Anyway, after finally deciding that (a) even if I did require surgery it certainly wouldn't be happening that night, and (b) seeing as I was actually feeling much better (thanks to all the Good Drugs, thankyouthankyouthankyou!), they decided to send me home. It was now after 2 a.m. and the T had stopped running for the night, but fortunately it turns out that outside the main entrance of a large metropolitan hospital is quite possibly the very best place to find a cab on New Year's Eve. Go me! (You all might want to keep this in mind for your own future NYEs, which, God willing, will not end up like mine...)
As it turned out, the cyst may have been an endometrioma, but whatever it was, it went away on its own, and so I didn't end up needing surgery, which was almost too bad--if it had been a teratoma, I was planning on asking if I could take it home with me in a jar for shits, giggles, and the Ultimate in Goth Cred--take that, Man Ray snobs! (Yes, I know, they never would have given it to me because it would have been whisked off to pathology ASAP, and I probably would have gotten the proverbial hairy eyeball from the entire medical staff for the rest of my stay, but still...)
Ah, but this isn't the end of the story...not yet, at any rate!
My mom is half-Scot, and very fond of the old Scottish tradition that the first person over your threshold after the stroke of midnight on New Year's Day needs to be a dark-haired man for good luck. (I'm not aware that she's ever kicked my dad and/or brother out of the house at 11:55 p.m. just to make sure one of them would be the first, but it wouldn't surprise me if it turned out she had) Not surprisingly, I've told several of my friends this particular tale, one of them being my wiseass friend Julia, whom I had already called much earlier in my adventure to ask that she please post to both Live Journal and a mailing list we were on that my annual black-eyed pea feed would have to be canceled, since I didn't even know if I'd be out of the hospital by then, much less in any condition to cook for people. After a decent night's sleep, I called her up the next day to give her an update, and once she knew that I was probably going to live, she jumped right in to ask: "So, that doctor last night..."
"The one giving you the pelvic exam...what color hair did he have?"
"Well, Julia, he was going bald, but come to think of it, he did have dark hair."
"Soooooo...you did have a dark-haired man over your threshold at the stroke of midnight, didn't you?"
"Yes, Julia, I suppose you could say I did..."
Later that same day, I called home to let my parents know what had happened, and that I was already home and feeling much better, so they didn't need to worry about me (but, of course, they did anyway). When I checked in again with my mother a couple of days later, she said, "You know, when I told your dad you spent New Year's Eve flat on your back with a cute young doctor between your knees, he got all excited and started planning your Big Fat Irish Wedding!"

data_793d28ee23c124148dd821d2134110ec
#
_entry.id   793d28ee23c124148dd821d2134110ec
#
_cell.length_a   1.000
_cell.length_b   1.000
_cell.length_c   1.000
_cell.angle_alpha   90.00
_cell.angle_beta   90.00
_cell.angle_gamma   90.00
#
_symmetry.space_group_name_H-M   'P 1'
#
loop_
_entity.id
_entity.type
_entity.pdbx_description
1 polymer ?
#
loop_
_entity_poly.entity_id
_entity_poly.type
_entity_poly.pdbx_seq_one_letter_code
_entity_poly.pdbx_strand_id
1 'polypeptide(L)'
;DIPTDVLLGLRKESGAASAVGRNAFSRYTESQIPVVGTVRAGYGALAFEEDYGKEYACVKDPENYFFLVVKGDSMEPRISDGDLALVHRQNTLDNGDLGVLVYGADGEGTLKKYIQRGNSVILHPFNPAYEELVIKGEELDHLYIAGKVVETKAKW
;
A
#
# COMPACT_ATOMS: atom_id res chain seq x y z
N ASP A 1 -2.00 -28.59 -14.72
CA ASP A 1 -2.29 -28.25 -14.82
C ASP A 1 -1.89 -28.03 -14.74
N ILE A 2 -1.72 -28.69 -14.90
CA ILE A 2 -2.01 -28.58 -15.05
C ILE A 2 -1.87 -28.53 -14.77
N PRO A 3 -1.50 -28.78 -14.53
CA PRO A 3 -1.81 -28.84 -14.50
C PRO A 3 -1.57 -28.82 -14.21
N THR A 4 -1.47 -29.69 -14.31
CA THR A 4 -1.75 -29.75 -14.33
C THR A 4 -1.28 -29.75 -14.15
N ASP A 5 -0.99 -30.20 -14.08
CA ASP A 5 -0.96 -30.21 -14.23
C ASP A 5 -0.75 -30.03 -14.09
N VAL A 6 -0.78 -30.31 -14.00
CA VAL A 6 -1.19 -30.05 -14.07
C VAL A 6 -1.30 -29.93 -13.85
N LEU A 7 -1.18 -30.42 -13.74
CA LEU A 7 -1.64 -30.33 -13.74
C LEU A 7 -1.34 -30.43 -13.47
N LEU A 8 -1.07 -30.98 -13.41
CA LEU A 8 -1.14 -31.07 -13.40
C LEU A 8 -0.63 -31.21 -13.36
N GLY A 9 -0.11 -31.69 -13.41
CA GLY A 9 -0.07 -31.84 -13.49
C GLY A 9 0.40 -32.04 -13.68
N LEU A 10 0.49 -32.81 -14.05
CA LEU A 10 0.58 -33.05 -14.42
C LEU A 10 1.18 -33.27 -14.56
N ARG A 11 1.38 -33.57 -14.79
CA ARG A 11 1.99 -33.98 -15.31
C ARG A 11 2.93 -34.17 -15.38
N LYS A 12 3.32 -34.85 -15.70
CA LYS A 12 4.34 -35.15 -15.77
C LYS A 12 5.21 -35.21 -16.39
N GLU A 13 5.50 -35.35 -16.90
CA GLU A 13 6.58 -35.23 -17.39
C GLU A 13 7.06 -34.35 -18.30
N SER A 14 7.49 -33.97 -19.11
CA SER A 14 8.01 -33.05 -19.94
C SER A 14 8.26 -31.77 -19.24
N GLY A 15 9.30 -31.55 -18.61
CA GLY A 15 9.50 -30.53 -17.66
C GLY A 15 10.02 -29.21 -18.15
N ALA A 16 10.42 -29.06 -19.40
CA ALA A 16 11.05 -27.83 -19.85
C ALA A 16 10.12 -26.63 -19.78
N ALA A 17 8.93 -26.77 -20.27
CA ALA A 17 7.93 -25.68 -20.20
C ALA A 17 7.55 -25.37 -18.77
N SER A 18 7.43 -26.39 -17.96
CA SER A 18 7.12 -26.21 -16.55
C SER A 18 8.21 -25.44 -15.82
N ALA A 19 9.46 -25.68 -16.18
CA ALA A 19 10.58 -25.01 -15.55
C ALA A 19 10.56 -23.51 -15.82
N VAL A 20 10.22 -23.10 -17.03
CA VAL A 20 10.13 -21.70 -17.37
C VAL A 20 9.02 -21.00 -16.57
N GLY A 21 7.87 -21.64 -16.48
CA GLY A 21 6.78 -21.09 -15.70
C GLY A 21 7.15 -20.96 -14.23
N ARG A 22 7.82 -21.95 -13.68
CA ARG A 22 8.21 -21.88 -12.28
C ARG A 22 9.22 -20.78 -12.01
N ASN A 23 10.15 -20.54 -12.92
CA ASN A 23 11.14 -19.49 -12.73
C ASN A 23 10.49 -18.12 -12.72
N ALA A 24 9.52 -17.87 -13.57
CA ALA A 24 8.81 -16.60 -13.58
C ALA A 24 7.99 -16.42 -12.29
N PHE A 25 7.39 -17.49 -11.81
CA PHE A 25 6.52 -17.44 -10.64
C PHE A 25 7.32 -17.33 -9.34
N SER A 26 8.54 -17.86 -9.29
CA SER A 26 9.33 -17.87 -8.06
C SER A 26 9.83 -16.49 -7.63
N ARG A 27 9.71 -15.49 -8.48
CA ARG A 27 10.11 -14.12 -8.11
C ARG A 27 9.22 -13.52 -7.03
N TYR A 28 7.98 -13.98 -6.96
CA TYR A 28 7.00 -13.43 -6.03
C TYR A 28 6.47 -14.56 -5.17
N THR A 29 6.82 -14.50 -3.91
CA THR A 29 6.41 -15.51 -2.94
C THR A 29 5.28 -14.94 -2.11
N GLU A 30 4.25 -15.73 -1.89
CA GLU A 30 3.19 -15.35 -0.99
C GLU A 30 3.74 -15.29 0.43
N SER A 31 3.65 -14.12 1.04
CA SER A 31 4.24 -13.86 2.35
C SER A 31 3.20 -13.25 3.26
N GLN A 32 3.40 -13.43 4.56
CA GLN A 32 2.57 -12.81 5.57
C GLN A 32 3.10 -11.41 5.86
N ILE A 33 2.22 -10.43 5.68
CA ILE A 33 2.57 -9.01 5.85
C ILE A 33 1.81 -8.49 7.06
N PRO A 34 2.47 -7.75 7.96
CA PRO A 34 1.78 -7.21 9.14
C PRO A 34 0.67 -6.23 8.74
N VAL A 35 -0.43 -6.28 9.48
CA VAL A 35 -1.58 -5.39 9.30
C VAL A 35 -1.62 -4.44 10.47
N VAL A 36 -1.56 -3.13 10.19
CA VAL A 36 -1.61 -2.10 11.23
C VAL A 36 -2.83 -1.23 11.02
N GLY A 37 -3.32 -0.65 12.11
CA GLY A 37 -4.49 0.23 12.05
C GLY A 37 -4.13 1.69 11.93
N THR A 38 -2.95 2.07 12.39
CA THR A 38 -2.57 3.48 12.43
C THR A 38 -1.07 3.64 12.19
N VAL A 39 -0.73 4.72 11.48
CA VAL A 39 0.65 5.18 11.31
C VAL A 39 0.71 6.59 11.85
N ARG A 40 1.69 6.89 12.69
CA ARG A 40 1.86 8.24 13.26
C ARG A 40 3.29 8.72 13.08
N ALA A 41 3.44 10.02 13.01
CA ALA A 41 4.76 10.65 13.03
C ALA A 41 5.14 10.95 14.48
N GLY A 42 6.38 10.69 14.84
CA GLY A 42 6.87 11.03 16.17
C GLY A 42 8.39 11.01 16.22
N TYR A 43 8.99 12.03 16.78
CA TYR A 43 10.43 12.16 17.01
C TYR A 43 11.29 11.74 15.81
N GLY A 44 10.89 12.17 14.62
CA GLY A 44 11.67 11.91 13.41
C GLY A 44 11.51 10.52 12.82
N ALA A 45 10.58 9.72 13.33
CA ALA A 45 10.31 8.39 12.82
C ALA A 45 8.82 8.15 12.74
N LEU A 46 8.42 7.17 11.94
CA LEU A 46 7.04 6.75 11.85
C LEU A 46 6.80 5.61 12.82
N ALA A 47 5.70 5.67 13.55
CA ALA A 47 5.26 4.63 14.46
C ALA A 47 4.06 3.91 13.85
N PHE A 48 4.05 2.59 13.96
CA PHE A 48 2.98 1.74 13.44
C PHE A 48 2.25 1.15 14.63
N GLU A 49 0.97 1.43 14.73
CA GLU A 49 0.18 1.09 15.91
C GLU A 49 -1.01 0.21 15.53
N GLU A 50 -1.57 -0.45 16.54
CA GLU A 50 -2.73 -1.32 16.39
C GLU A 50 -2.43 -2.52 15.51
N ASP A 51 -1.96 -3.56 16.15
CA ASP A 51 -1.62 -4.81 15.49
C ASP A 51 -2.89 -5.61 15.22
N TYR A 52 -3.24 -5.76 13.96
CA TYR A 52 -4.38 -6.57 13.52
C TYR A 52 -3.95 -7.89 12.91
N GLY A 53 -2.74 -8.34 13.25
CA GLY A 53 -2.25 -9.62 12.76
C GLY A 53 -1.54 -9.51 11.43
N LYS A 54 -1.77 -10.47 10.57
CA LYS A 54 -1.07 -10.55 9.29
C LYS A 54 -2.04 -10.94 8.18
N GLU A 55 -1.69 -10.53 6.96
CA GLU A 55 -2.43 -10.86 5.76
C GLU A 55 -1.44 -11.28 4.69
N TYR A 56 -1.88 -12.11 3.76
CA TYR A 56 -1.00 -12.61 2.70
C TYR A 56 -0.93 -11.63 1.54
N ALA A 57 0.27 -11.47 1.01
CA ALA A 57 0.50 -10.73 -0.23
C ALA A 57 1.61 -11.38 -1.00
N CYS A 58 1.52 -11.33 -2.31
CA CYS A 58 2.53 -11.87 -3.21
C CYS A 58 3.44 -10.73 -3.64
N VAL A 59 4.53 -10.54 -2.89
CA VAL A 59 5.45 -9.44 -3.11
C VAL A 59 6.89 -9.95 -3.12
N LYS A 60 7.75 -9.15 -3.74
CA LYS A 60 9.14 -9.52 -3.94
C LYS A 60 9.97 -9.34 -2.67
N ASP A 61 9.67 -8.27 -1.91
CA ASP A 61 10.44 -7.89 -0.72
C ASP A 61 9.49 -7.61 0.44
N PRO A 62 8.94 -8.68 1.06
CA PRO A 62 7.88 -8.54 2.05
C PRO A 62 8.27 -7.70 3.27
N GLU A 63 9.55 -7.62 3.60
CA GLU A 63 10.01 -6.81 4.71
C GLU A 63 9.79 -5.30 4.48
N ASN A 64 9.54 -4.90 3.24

I think she was joking...
Happy 2013, everybody, and may it be much better and happier for all of us!
*OK, so the fact the triage lady could pull up my entire MGH medical/surgical history and see that yes, my colon has tried to kill me on a number of occasions was probably the tipping point in getting me out of the waiting room and onto a gurney, rather than my being an emotional wreck, but let's not discount the fact that looking really, really pitiful does sometimes help in these situations.
**But not as impressive as Go-Lytely or New-Lytely, which will make you go anything BUT lightly, trust me. Quite possibly the single foulest substance on this or any planet; the only reason I'm not comparing it to Satan's asshole is because I've obviously never tried Satan's asshole, but I'm guessing even that doesn't taste as Godawful as Go-Lytely.
***This particular phrase is probably the most common way for geeks, especially SCAdian**** geeks, to start a story, just so you know...
****SCAdian=member of the SCA, or Society for Creative Anachronism, a worldwide group devoted to recreating various aspects of the period between the Fall of Rome in 454 A.D. and the death of Queen Elizabeth I in 1603. Yes, I'm a card-carrying member, and you should be one, too; where else can you learn how to brew ale, dance a pavane, sew your own garb, cook turnips for a feast in more ways than you would ever have thought either possible or desirable, learn archery without getting catcalls of "Hey Legolas/Hawkeye/Katniss!", flirt with all and sundry, craft your own armor, and then wear it while chivalrously beating the bejeezus out of your opponent to the cheers of the crowd? OK, maybe cosplay or LARPing, but SCAdians can at least point to historical precedent for all of these things...